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Practice alloy


#1

Hi Linda, in Pforzheim there are lots of tools’ shops. They are not
very far from the main train station and the centre. One is Fischer,
Berliner Str., close to it there is Schmalz, Museumsstr.(?). A german
or swiss product usually costs say 10 marks when in the US it costs 10
dollars, so you can save almost 50 per cent. Close to those shops
there is an antiquity shop that also sells used tools for watchmakers
and jewellers, where you can make good bargains sometimes, like good
special files for 2 marks (by the way, I missed those important files
in the Rio Grande cat.: they are flat, on the rounded edges they have
teeth and are used to accomodate pieces of tube in a piece, file
mountings etc. We call them Scharnierfeile = tube file). And there is a
polish who has got a used tools shop, very good bargains and very
friendly, too (M. Berus, Hohenzollernstr. 79, Tel. 07231-17793, not
English speaking though). You definitely have to visit the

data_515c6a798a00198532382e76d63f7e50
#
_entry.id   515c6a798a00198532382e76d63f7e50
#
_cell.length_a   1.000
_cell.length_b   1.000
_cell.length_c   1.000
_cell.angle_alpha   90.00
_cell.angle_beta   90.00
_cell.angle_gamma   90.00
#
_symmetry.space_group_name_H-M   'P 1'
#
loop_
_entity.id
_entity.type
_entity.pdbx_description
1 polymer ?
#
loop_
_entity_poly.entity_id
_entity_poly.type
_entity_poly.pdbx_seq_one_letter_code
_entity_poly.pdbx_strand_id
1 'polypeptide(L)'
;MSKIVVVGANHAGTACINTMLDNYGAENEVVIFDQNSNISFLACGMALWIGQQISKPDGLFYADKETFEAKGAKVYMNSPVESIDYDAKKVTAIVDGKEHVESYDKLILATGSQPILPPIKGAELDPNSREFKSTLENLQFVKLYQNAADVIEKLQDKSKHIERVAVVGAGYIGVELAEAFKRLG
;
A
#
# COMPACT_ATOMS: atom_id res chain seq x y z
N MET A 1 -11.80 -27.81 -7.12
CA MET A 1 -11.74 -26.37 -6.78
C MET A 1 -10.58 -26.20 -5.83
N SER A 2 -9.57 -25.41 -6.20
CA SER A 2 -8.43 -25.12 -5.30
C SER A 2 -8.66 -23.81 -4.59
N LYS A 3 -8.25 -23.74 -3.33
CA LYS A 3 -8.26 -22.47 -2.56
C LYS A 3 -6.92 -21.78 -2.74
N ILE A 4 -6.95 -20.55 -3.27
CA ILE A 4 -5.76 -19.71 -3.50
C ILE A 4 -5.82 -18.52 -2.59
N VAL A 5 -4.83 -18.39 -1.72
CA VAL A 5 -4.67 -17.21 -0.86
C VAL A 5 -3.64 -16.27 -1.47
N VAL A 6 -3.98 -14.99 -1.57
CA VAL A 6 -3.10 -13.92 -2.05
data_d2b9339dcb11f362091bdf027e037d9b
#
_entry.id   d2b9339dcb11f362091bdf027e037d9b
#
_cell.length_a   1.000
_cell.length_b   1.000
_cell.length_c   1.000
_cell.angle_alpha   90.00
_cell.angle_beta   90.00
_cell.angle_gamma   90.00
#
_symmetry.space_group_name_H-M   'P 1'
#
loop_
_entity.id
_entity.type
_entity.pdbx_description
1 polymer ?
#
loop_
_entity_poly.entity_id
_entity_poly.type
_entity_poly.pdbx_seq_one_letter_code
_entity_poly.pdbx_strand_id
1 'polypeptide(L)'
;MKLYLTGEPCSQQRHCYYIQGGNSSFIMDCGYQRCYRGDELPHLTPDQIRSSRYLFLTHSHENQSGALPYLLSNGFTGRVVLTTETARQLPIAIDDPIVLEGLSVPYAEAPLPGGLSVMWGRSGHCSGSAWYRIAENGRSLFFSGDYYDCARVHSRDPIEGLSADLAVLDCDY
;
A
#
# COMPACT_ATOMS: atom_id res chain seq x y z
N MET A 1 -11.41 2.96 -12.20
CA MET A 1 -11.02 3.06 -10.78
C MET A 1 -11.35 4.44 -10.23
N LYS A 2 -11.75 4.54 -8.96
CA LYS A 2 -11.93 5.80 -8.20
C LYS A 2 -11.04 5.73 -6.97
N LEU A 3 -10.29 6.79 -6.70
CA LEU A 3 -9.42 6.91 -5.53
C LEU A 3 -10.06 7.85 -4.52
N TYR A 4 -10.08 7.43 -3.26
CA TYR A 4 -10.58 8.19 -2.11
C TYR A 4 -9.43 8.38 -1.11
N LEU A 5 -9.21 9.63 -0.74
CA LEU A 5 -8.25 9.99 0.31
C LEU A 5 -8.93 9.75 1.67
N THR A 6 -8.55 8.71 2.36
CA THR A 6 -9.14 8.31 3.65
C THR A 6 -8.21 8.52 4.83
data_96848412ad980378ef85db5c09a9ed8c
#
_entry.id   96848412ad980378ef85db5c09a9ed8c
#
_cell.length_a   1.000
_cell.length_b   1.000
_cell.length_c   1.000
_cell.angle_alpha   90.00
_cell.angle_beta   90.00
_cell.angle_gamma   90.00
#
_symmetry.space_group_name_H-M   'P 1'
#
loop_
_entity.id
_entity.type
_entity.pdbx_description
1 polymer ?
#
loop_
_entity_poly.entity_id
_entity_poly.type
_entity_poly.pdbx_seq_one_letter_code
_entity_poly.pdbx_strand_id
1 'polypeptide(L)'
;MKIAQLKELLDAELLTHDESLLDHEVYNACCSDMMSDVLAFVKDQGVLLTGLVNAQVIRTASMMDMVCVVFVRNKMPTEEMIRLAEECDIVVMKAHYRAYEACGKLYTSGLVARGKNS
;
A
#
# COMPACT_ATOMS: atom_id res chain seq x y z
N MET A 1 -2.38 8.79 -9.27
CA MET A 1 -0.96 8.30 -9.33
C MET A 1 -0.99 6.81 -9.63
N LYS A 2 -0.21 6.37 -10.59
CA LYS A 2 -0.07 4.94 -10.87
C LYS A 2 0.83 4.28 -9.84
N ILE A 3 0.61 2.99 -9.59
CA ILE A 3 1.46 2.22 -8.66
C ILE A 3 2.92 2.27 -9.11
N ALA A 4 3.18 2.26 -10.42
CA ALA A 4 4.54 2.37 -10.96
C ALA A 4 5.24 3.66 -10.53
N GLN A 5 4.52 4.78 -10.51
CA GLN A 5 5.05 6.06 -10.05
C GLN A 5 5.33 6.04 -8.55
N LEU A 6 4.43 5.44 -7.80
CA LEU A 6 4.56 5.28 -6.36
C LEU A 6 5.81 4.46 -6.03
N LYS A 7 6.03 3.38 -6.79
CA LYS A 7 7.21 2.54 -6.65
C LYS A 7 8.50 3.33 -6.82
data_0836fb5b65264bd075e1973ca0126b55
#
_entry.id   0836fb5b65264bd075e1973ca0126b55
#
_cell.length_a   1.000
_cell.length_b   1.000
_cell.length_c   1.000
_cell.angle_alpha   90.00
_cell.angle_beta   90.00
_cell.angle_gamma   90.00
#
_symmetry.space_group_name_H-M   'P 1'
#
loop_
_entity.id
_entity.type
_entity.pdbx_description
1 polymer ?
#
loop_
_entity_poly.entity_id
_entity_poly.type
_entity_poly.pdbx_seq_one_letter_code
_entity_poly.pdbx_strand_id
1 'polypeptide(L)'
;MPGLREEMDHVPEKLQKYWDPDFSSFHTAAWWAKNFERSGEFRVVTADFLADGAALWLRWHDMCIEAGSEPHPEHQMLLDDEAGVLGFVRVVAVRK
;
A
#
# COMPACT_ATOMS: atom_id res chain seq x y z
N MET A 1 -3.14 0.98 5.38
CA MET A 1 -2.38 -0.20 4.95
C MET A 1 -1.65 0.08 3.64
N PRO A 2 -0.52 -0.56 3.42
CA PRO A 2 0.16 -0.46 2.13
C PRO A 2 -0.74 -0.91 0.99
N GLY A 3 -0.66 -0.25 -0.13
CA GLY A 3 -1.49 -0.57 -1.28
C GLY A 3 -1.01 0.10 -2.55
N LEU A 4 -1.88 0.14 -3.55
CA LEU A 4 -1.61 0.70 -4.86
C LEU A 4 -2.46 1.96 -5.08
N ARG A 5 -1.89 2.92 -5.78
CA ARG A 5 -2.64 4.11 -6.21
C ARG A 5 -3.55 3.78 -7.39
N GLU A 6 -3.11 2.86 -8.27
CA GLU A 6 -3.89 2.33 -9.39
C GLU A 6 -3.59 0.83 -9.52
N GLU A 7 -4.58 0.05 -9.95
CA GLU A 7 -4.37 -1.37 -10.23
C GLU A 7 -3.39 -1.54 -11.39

Schmuckmuseum (jewellery museum) at the Reuchlin Haus, they have a
huge collection of beautiful jewellery from the very beginning of
jewelry making to modern times. Most interesting place in Pforzheim I
think. Have a good time!


#2

Dear Michael, I have been looking for a tool that may only be located
in an antique shop. Could you see if you antique source in Germany
would have one? It is an old height measuring guage. It looks like a
salt shaker. It is about 5 inches in height , has about a 1 1/2 inch
diameter. As you twist the top of the unit, a small angled point goes
up and down to measure the height of an object measured from a flat
surface plate. If any one else has seen this tool please let me know.

Thanks,
TR the Teacher & Student


#3

Dear TR, As a Die Maker in my former life, I am very familar with your
tool, although not as an antique. We all made an item similar to
this, we called a “mouse”, and used them to scribe lines off a base
plate. Ours are a small rectangular shaped, precision ground base,
with a circular attachment on one end. This had a scriber, and could
be rotated for large height adjustments, and also had a fine
adjustment screw in the rear which tilted the front portion for fine
tuning. Also made so a dial indicater could be attached to the scribe
area. Very hard to verbably describe, but I am sure I have one
somewhere, getting rusty, if you are interested. Mike